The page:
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Friday July 29, 2011 10:16 am
Mac OS X Lion: Has the OS become just another app?
I upgraded my MacBook Pro to Apple OS X Lion in a lunch hour. Okay, it wasn't a lunch hour—I couldn't wait that long—but even more astonishing than the expediency (30 minutes to download and 35 to upgrade) was the effortlessness of the process.
At 9am yesterday morning, I opened the Mac App Store, clicked purchase, and let the installer work its magic. When I returned to my machine, it donned a fresh new log-in screen and a new OS. As tech journalist, this ought to have delighted me. Instead, I was left hungering for more.
It's not that Lion isn't a graceful creature; Apple's latest OS adds poise to an already agile predecessor. The 250 new features—Mission Control has already changed how I work—touch every corner of the OS and surpass the 150 additions of the refinement-focused Snow Leopard. Yet I can't help feel that something important is happening—has already happened—to very concept of the OS.
Rewind two years. It's August 28, 2009 and after feverish anticipation stoked by Apple's Web site, Snow Leopard arrives. I rush to my Apple Store, where I wait in line to exchange physical money for a physical box containing a physical disk with the latest Mac operating system. I return home, open the packaging, put the disk into my Mac's disk drive, and wait (and wait) as my laptop reboots from the disk, runs the installer, reboots again, and welcomes me to a new OS in a dizzying number of languages. Despite its intentional incrementalism, with Snow Leopard I know that I had installed a new operating system on my Mac because the experience is fundamentally different—and more demanding—than installing the latest version of Bejeweled.
I didn't have that experience with OS X Lion. Instead, when I returned to my Mac, I felt as thought a software update had completed. Much of this is contextual: Lion builds on existing technologies and doesn't require a steep learning curve. Yet the same can be said for Snow Leopard, which refined the existing Leopard. Lion is also priced like an app, rather than a traditional operating system; in fact, there are iPhone apps that cost more than $29. But this, too, shouldn't surprise: Snow Leopard carried the same price tag.
The most obvious shift is in consumption. Whereas Apple has physically curtailed the size of packaging since Leopard's launch in 2007, with Lion there is no packaging at all because it's downloaded directly from the Mac App Store. Allow that to marinate: Apple's Mac OS—the company's DNA—was distributed through an "app" store. When I open my "Purchased" tab in the Mac App Store, Lion occupies the same list as FaceTime and Twitter.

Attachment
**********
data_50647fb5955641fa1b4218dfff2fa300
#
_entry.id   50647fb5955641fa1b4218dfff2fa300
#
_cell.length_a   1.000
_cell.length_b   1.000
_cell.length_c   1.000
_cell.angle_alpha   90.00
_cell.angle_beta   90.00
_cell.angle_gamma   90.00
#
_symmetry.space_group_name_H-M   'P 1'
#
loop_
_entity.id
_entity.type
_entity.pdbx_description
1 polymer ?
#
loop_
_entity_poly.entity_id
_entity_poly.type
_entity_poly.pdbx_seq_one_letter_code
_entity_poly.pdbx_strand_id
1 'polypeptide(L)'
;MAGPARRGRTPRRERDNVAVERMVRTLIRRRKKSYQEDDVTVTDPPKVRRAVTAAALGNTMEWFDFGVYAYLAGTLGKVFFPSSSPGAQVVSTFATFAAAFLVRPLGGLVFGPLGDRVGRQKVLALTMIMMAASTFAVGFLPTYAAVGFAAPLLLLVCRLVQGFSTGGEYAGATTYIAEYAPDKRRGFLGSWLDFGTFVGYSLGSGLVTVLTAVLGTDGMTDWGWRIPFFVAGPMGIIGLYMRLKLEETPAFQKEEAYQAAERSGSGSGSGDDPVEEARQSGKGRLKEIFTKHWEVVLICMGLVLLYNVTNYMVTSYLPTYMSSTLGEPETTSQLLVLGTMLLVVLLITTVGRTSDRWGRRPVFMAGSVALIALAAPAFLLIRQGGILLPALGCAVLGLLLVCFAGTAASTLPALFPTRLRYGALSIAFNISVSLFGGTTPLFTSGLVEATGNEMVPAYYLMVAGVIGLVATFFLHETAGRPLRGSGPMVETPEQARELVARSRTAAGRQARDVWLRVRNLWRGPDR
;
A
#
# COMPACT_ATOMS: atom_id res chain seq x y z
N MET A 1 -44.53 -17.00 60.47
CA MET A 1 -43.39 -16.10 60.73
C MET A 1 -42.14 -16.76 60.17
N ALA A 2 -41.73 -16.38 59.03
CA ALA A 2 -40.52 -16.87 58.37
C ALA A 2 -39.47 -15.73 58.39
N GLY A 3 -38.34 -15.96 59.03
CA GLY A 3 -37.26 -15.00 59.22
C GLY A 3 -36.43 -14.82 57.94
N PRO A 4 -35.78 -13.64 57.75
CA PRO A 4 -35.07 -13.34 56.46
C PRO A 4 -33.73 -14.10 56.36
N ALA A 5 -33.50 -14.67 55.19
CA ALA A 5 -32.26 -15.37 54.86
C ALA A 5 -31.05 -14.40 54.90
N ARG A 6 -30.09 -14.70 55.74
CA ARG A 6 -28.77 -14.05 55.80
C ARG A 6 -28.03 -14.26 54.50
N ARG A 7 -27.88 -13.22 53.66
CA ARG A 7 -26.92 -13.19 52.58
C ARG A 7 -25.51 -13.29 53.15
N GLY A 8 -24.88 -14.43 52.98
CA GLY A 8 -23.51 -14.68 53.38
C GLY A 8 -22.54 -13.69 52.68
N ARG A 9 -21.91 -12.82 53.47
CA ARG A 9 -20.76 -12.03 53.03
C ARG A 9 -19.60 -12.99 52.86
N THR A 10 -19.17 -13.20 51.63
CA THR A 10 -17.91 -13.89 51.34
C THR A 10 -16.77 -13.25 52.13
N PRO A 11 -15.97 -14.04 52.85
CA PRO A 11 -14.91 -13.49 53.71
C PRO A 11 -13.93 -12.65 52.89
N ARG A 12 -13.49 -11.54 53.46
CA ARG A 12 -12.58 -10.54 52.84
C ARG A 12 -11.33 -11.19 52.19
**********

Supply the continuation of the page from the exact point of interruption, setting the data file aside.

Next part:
If we are now to conceive of the OS as analogous to Angry Birds, that's a tectonic shift in the industry that will challenge the implicit pact between software developer and consumer. If we're moving to an app model, consumers can expect less for less: less bother and lower cost balanced by less support and diminished expectations.
Thus far, Lion fits the model. On the one hand, it's app-priced and app-easy; by the same token, users seem willing to accept stricter requirements (if you don't have Snow Leopard—meaning you haven't bought a new Mac or upgraded your existing Mac in the past two years—you can't play) and fewer "revolutionary" features. I think that I, like most consumers, am okay with this trade, but I don't think we can pretend that this trade doesn't exist.
We also shouldn't pretend this isn't a landmark moment for the computer industry. While Microsoft continues to toil on its sweeping Windows 8, there's little reason to suspect that if and when Apple's coffers swell with the clicks of manic Mac users that Microsoft won't also emulate the model in the future. (If the software giant can be coaxed to put Office in the cloud, nothing's off the table).
To be fair, Linux has been download-only for ages and Google, with its Chrome OS and Market, has sought to monetize it. It was only a matter of time until Apple followed and gave the desktop OS the app treatment. The trend looks only to accelerate now that the electronics giant is ditching the rest of its boxed software. Yet, despite all of the benefits of this brave new developer world, I can't suppress my nostalgia for the weight—and wait—of the box.
This article, written by William Fenton, originally appeared on PCMag.com and is republished on Gear Live with the permission of Ziff Davis, Inc.
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